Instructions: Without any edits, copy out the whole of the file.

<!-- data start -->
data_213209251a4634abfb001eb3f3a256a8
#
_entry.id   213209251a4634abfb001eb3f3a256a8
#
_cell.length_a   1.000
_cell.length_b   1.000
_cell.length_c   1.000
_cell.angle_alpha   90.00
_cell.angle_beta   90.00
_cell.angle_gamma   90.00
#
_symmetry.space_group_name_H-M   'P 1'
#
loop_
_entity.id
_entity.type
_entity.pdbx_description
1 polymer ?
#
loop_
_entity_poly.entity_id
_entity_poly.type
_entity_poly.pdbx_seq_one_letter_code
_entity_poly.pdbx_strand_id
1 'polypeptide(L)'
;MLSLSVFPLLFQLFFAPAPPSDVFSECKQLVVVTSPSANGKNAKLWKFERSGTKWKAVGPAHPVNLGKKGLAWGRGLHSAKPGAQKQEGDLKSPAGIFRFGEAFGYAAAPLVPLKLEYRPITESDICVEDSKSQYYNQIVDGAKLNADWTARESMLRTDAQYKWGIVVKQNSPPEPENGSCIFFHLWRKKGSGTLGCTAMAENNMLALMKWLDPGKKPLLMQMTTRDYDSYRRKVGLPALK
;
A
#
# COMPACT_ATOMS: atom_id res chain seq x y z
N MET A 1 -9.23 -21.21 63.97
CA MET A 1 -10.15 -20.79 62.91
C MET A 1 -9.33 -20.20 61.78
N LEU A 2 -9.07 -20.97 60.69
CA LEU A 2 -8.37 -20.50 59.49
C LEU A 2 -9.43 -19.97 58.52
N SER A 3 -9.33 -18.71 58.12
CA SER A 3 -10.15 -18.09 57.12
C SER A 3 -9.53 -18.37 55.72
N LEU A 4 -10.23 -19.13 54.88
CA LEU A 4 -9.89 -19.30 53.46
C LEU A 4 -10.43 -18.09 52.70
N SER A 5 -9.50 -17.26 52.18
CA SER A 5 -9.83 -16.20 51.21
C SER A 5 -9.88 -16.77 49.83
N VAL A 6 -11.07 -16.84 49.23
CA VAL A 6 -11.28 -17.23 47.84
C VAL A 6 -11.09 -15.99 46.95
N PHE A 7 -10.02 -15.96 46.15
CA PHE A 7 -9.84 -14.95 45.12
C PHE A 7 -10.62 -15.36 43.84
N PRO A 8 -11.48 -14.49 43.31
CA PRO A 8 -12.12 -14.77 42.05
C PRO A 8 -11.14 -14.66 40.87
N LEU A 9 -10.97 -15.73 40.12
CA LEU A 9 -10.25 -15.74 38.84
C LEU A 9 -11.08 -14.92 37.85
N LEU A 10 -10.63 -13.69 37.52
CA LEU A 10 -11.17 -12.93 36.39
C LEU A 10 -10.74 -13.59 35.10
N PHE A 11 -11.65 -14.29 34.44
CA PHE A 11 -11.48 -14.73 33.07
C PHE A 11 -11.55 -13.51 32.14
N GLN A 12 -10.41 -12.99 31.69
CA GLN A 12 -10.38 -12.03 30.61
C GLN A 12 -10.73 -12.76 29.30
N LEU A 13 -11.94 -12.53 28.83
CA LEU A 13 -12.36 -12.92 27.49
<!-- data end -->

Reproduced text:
data_213209251a4634abfb001eb3f3a256a8
#
_entry.id   213209251a4634abfb001eb3f3a256a8
#
_cell.length_a   1.000
_cell.length_b   1.000
_cell.length_c   1.000
_cell.angle_alpha   90.00
_cell.angle_beta   90.00
_cell.angle_gamma   90.00
#
_symmetry.space_group_name_H-M   'P 1'
#
loop_
_entity.id
_entity.type
_entity.pdbx_description
1 polymer ?
#
loop_
_entity_poly.entity_id
_entity_poly.type
_entity_poly.pdbx_seq_one_letter_code
_entity_poly.pdbx_strand_id
1 'polypeptide(L)'
;MLSLSVFPLLFQLFFAPAPPSDVFSECKQLVVVTSPSANGKNAKLWKFERSGTKWKAVGPAHPVNLGKKGLAWGRGLHSAKPGAQKQEGDLKSPAGIFRFGEAFGYAAAPLVPLKLEYRPITESDICVEDSKSQYYNQIVDGAKLNADWTARESMLRTDAQYKWGIVVKQNSPPEPENGSCIFFHLWRKKGSGTLGCTAMAENNMLALMKWLDPGKKPLLMQMTTRDYDSYRRKVGLPALK
;
A
#
# COMPACT_ATOMS: atom_id res chain seq x y z
N MET A 1 -9.23 -21.21 63.97
CA MET A 1 -10.15 -20.79 62.91
C MET A 1 -9.33 -20.20 61.78
N LEU A 2 -9.07 -20.97 60.69
CA LEU A 2 -8.37 -20.50 59.49
C LEU A 2 -9.43 -19.97 58.52
N SER A 3 -9.33 -18.71 58.12
CA SER A 3 -10.15 -18.09 57.12
C SER A 3 -9.53 -18.37 55.72
N LEU A 4 -10.23 -19.13 54.88
CA LEU A 4 -9.89 -19.30 53.46
C LEU A 4 -10.43 -18.09 52.70
N SER A 5 -9.50 -17.26 52.18
CA SER A 5 -9.83 -16.20 51.21
C SER A 5 -9.88 -16.77 49.83
N VAL A 6 -11.07 -16.84 49.23
CA VAL A 6 -11.28 -17.23 47.84
C VAL A 6 -11.09 -15.99 46.95
N PHE A 7 -10.02 -15.96 46.15
CA PHE A 7 -9.84 -14.95 45.12
C PHE A 7 -10.62 -15.36 43.84
N PRO A 8 -11.48 -14.49 43.31
CA PRO A 8 -12.12 -14.77 42.05
C PRO A 8 -11.14 -14.66 40.87
N LEU A 9 -10.97 -15.73 40.12
CA LEU A 9 -10.25 -15.74 38.84
C LEU A 9 -11.08 -14.92 37.85
N LEU A 10 -10.63 -13.69 37.52
CA LEU A 10 -11.17 -12.93 36.39
C LEU A 10 -10.74 -13.59 35.10
N PHE A 11 -11.65 -14.29 34.44
CA PHE A 11 -11.48 -14.73 33.07
C PHE A 11 -11.55 -13.51 32.14
N GLN A 12 -10.41 -12.99 31.69
CA GLN A 12 -10.38 -12.03 30.61
C GLN A 12 -10.73 -12.76 29.30
N LEU A 13 -11.94 -12.53 28.83
CA LEU A 13 -12.36 -12.92 27.49